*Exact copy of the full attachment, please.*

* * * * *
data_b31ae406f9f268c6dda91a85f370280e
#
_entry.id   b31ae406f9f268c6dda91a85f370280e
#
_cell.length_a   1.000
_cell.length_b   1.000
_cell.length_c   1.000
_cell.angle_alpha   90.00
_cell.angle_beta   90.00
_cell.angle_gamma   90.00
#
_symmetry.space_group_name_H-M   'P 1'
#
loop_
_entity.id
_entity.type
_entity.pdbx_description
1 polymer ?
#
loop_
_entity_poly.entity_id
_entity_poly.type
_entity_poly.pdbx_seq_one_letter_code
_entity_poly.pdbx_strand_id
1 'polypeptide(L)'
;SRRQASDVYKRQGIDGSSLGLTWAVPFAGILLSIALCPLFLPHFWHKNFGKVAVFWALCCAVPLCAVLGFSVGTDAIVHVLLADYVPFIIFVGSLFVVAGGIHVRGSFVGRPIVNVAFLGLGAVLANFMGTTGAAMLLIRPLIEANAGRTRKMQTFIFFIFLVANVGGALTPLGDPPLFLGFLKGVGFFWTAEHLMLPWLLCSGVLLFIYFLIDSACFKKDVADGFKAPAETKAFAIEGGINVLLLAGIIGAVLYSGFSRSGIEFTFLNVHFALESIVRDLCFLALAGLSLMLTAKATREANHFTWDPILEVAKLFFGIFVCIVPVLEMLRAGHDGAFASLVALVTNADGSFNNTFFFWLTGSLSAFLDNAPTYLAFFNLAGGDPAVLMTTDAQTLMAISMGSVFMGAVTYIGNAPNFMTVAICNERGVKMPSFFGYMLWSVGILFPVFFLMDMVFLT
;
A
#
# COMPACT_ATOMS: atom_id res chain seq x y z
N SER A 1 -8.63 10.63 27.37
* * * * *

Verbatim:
data_b31ae406f9f268c6dda91a85f370280e
#
_entry.id   b31ae406f9f268c6dda91a85f370280e
#
_cell.length_a   1.000
_cell.length_b   1.000
_cell.length_c   1.000
_cell.angle_alpha   90.00
_cell.angle_beta   90.00
_cell.angle_gamma   90.00
#
_symmetry.space_group_name_H-M   'P 1'
#
loop_
_entity.id
_entity.type
_entity.pdbx_description
1 polymer ?
#
loop_
_entity_poly.entity_id
_entity_poly.type
_entity_poly.pdbx_seq_one_letter_code
_entity_poly.pdbx_strand_id
1 'polypeptide(L)'
;SRRQASDVYKRQGIDGSSLGLTWAVPFAGILLSIALCPLFLPHFWHKNFGKVAVFWALCCAVPLCAVLGFSVGTDAIVHVLLADYVPFIIFVGSLFVVAGGIHVRGSFVGRPIVNVAFLGLGAVLANFMGTTGAAMLLIRPLIEANAGRTRKMQTFIFFIFLVANVGGALTPLGDPPLFLGFLKGVGFFWTAEHLMLPWLLCSGVLLFIYFLIDSACFKKDVADGFKAPAETKAFAIEGGINVLLLAGIIGAVLYSGFSRSGIEFTFLNVHFALESIVRDLCFLALAGLSLMLTAKATREANHFTWDPILEVAKLFFGIFVCIVPVLEMLRAGHDGAFASLVALVTNADGSFNNTFFFWLTGSLSAFLDNAPTYLAFFNLAGGDPAVLMTTDAQTLMAISMGSVFMGAVTYIGNAPNFMTVAICNERGVKMPSFFGYMLWSVGILFPVFFLMDMVFLT
;
A
#
# COMPACT_ATOMS: atom_id res chain seq x y z
N SER A 1 -8.63 10.63 27.37